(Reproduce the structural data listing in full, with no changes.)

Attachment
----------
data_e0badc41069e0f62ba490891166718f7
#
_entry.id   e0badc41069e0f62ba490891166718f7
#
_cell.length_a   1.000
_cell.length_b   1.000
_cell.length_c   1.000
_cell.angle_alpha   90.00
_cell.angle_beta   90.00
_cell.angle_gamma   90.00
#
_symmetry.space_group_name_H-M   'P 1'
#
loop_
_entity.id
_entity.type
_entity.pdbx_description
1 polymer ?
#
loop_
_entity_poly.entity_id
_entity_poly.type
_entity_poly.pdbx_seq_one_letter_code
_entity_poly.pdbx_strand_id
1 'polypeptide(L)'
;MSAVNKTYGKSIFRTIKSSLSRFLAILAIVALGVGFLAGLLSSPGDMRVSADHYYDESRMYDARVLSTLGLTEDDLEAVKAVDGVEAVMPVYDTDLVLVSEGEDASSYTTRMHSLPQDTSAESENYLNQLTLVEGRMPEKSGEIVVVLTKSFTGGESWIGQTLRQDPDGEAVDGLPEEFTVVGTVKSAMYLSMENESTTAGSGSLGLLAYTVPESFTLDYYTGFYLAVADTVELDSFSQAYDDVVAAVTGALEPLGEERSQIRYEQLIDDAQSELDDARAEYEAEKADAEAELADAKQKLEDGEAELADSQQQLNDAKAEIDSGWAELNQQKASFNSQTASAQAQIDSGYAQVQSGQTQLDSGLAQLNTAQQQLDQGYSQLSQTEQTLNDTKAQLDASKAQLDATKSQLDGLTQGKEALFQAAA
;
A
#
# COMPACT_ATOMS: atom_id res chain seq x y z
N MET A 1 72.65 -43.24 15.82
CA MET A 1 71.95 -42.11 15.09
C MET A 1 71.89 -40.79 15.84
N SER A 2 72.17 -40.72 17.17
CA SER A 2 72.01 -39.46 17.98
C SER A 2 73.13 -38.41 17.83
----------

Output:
data_e0badc41069e0f62ba490891166718f7
#
_entry.id   e0badc41069e0f62ba490891166718f7
#
_cell.length_a   1.000
_cell.length_b   1.000
_cell.length_c   1.000
_cell.angle_alpha   90.00
_cell.angle_beta   90.00
_cell.angle_gamma   90.00
#
_symmetry.space_group_name_H-M   'P 1'
#
loop_
_entity.id
_entity.type
_entity.pdbx_description
1 polymer ?
#
loop_
_entity_poly.entity_id
_entity_poly.type
_entity_poly.pdbx_seq_one_letter_code
_entity_poly.pdbx_strand_id
1 'polypeptide(L)'
;MSAVNKTYGKSIFRTIKSSLSRFLAILAIVALGVGFLAGLLSSPGDMRVSADHYYDESRMYDARVLSTLGLTEDDLEAVKAVDGVEAVMPVYDTDLVLVSEGEDASSYTTRMHSLPQDTSAESENYLNQLTLVEGRMPEKSGEIVVVLTKSFTGGESWIGQTLRQDPDGEAVDGLPEEFTVVGTVKSAMYLSMENESTTAGSGSLGLLAYTVPESFTLDYYTGFYLAVADTVELDSFSQAYDDVVAAVTGALEPLGEERSQIRYEQLIDDAQSELDDARAEYEAEKADAEAELADAKQKLEDGEAELADSQQQLNDAKAEIDSGWAELNQQKASFNSQTASAQAQIDSGYAQVQSGQTQLDSGLAQLNTAQQQLDQGYSQLSQTEQTLNDTKAQLDASKAQLDATKSQLDGLTQGKEALFQAAA
;
A
#
# COMPACT_ATOMS: atom_id res chain seq x y z
N MET A 1 72.65 -43.24 15.82
CA MET A 1 71.95 -42.11 15.09
C MET A 1 71.89 -40.79 15.84
N SER A 2 72.17 -40.72 17.17
CA SER A 2 72.01 -39.46 17.98
C SER A 2 73.13 -38.41 17.83